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We just want our son to be happy

When you find out you’re pregnant, you are the best parent you will ever be. Everything you do will be perfect, your child will be well behaved with good manners, an excellent student, an athlete, president of the student council, or join every club you did.

The first time I felt Jacob kick I knew that was my little soccer star. As I planned out his childhood while pregnant, he continued kicking and pushing on me. The first time the doctor put him on my chest, I felt fear like I have never known. How do I keep this baby alive, much less turn him into the soccer star I imagined?!

Today, I got mad at Jacob for repeatedly telling me the same story I told him last week. He always repeats my stories back to me several days or weeks later. I used to think he was searching for validation or something like that. Now I know he just can’t help but do it, no matter how many times I tell him to stop.

I have to remember to breathe, tell him it’s OK, but no, it’s really not a good time to rehash my latest story. I close my eyes and remember the first time I saw him in the delivery room, how perfect he was, and how everything changed for me. Little did I know that he would eventually change me in ways I could never have imagined.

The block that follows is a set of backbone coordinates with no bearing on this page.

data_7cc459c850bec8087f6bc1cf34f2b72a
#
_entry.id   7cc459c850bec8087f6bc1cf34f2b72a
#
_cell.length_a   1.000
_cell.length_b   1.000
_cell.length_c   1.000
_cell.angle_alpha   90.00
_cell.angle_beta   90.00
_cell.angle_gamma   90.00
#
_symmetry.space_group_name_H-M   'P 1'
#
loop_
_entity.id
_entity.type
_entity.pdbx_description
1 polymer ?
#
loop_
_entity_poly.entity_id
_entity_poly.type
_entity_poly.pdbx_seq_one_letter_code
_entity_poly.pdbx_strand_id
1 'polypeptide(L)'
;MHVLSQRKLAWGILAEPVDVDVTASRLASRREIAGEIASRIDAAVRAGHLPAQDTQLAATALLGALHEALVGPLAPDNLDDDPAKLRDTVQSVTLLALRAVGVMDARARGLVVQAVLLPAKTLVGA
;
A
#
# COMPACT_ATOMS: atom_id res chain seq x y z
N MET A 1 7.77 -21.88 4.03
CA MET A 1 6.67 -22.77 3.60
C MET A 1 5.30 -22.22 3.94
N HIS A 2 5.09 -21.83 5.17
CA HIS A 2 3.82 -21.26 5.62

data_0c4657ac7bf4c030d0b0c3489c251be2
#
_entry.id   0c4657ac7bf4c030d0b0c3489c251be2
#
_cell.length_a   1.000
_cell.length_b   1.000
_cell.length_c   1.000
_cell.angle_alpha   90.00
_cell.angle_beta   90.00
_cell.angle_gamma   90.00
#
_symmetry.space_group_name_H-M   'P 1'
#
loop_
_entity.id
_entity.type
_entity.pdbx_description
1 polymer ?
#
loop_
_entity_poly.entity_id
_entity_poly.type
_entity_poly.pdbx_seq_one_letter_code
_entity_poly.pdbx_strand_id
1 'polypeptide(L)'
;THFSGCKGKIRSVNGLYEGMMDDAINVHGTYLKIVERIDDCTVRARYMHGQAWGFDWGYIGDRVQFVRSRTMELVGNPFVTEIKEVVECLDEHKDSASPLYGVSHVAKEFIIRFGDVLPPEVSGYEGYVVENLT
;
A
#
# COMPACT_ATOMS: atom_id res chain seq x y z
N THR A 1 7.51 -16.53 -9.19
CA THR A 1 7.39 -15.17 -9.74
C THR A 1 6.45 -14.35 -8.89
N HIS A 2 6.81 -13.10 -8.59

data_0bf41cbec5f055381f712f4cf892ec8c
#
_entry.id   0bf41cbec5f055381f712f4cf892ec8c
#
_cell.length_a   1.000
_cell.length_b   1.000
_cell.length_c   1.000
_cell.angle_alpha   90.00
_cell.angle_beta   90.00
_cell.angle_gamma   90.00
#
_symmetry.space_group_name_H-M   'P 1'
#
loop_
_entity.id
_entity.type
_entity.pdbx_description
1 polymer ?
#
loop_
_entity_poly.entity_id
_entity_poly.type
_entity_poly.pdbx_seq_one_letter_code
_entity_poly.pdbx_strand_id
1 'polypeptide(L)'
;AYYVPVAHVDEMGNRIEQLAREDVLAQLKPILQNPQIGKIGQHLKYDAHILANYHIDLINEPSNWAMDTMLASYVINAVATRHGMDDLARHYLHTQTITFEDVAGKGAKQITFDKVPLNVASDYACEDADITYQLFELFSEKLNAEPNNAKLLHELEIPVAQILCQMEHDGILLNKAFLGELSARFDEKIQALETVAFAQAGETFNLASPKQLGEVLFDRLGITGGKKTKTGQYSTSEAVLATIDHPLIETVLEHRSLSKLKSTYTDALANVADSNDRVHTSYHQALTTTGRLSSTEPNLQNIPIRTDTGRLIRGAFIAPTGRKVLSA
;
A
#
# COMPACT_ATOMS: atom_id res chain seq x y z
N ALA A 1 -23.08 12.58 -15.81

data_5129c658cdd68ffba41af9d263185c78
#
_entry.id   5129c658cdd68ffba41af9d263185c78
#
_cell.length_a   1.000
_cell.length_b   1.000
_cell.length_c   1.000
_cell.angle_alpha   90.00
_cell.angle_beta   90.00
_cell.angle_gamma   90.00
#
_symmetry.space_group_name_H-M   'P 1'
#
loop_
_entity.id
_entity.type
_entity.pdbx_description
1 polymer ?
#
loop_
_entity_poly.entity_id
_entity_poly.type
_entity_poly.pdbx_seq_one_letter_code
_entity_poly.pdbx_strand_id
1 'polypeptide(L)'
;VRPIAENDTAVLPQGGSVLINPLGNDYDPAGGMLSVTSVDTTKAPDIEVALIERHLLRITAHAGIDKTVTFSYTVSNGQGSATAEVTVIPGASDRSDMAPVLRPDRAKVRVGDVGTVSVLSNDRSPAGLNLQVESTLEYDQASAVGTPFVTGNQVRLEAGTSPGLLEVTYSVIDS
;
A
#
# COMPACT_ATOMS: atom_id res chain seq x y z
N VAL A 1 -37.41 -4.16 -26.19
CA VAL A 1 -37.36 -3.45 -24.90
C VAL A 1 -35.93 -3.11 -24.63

His first year was a blur. He was so busy, always moving, laughing, kicking, wiggling, and entertaining us with his silly ways. He was adorable and sweet but BUSY. He has never been still. He eats well and always has. He was spirited as a toddler. We did the terrible two’s for two years with him. When he was almost 3, we had our second son.

Jacob was loving with him after getting over a bit of jealousy. But it took another year for his behavior to improve. He wouldn’t sit still for story time and hated being read to. He wanted to be up and playing. He wouldn’t stop to color. He slept pretty well but that wasn’t surprising because he was always going when he was awake.